November 2018

Issue Home >>


For Winston Mc Garland Bailey, a simple country boy growing up in the 40s on his grandparents’ farm in Les Coteaux, Tobago, the whole world was music – the ripple and murmur of the river, the rhythm of the waves and the “dup-dup-dup” of his running feet being hotly pursued by “crapaud music” rising from the gully. Add the reel and jig of freshly-heated Tambrin drums, ringing steel and the bright voice of a fiddle…calypso, steelpan and the Les Coteaux jab jabs’ “Pay de devil…pac pac-pac pac”. It blew his mind!

His family may have had other plans for him but from very young his mind was set: “Dey could say what dey say, and want what dey want! What about me? I supposed to say what I say and want what I want! What I want to hear is music.” He decided he would make his own music. Always beating on some ol’ bucket, he would tell them that one day he would sing calypso and that he would be “The Shadow”.

One day, he left Les Coteaux for Charlotteville where Joseph Kerr aka “Bar Joe” handed him a guitar, taught him two chords and went off to work in his garden. When Bar Joe returned, he was stunned to find that Winston had taught himself to play the instrument. He called his neighbours, “Look! I just went in my garden and leave this boy here and when I come back he playing music … and singing too”. Winston’s novice fingers were in serious pain but Bar Joe and his new audience wouldn’t let him stop. They kept a rhythm and he went on strumming late into the night. The next day they wanted more. When he returned to Les Coteaux, the question was on everyone’s lips, “How he just leave here and come back home a musician?”

Soon after, he was on his way to Trinidad to make his way as a calypsonian.

His style was unorthodox from the start. There were many detractors and numerous setbacks but Winston was (in his own words) “a stubborn little boy who grew up to be a stubborn old man”. Ever the rebel and never one to compromise his originality, he persisted, true to his unique style of composing and performing.

Today, we have the Shadow-image (the long, dark jacket or flowing cape with a broad-brimmed hat), the curious, bouncing Shadow-dance, the distinctive Shadow-sound that brought the bass line to the forefront and the very African Shadow-beat. While others found success by adapting to suit the changing musical environment, Shadow compelled us to adapt to him! He now has more than four decades of converts to his infectious “rhythmic melodies” and the philosophical poetry of his imaginative, humorous and deceptively simple lyrics.

Historian Bukka Rennie maintains that “Shadow in his very simplicity and apparent childish lyrics remains in fact our most complex calypsonian…no different [from William Blake] in his simplicity, poetic abstractions and glorifying of nature”.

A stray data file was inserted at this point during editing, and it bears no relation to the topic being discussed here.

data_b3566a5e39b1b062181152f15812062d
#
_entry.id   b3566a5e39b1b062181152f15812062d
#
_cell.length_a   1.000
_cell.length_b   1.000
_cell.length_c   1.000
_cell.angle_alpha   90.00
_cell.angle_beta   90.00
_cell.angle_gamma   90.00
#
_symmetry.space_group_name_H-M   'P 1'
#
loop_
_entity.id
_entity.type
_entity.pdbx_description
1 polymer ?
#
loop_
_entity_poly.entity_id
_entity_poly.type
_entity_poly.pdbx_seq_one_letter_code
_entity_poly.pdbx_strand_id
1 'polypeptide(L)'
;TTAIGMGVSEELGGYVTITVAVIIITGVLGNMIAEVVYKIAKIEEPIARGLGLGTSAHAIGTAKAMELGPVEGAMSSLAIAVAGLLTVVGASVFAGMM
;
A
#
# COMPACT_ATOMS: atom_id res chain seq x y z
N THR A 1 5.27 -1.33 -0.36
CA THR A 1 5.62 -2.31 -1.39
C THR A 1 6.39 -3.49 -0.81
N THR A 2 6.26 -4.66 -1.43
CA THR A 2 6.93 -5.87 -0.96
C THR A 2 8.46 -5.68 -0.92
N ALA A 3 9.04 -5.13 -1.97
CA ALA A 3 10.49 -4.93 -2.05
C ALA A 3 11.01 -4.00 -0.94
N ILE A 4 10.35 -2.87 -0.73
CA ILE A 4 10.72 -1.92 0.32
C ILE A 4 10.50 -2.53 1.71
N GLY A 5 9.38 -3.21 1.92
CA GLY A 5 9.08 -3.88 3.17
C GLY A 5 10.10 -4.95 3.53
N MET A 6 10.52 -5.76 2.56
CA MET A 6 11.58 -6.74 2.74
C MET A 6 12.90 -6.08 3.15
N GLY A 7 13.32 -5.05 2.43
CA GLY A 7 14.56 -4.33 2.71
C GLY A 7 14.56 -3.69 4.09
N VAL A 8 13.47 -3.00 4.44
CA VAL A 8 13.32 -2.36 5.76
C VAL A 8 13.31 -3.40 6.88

Winston Bailey’s off-beat genius didn't always find favour with the judges and he eventually decided to ignore the Calypso Monarch competition. However, in 1993, after a 17-year absence, he returned to competition. Finally in 2000, the judges could deny him no longer. He took home the Calypso Monarch title with “Scratch Meh Back” and “What’s Wrong With Me?” The following year, he won both the Road March and the International Soca Monarch competition with “Stranger”, making him the only person to attain these three major titles and at 60, the oldest International Soca Monarch winner to date.

And who can forget the iconic Road March winner “Bass Man” in 1974, a year in which he also copped the Road March second place with “I Come Out to Play”, a feat that no other calypsonian or soca singer has equalled.

Mr. Bailey did not give up calypso to go plant peas in Tobago and instead has given us over 45 albums and CDs of extraordinary music that has influenced generations of calypso and rapso artists. Calypso expert Professor Gordon Rohlehr believes that “Shadow is going to be remembered for his contributions to rhythm and melody, for his strangeness, his weirdness, that sense of obeah in his music, the theme of retribution, his dedication and obsession with the music”.

His songs have been featured in major motion pictures, he has received citations from mayors in many cities, was the UN Honorary Caribbean Spokesperson on AIDS from 2001 to 2002, and in 2003 was the recipient of the Trinidad and Tobago Hummingbird Medal.

However, Mr. Bailey did not measure his success by titles and awards; for him it was truly all about the music. Winston Bailey was The Shadow, Shadow was the music, the music was Winston Bailey. As he put it: “My story never move from music … I could do plenty things without the music, but it would be empty things.”

We mourn the passing of The Shadow, The Bass Man, The King from Hell, The Dread Wizard of calypso music, and we celebrate his music.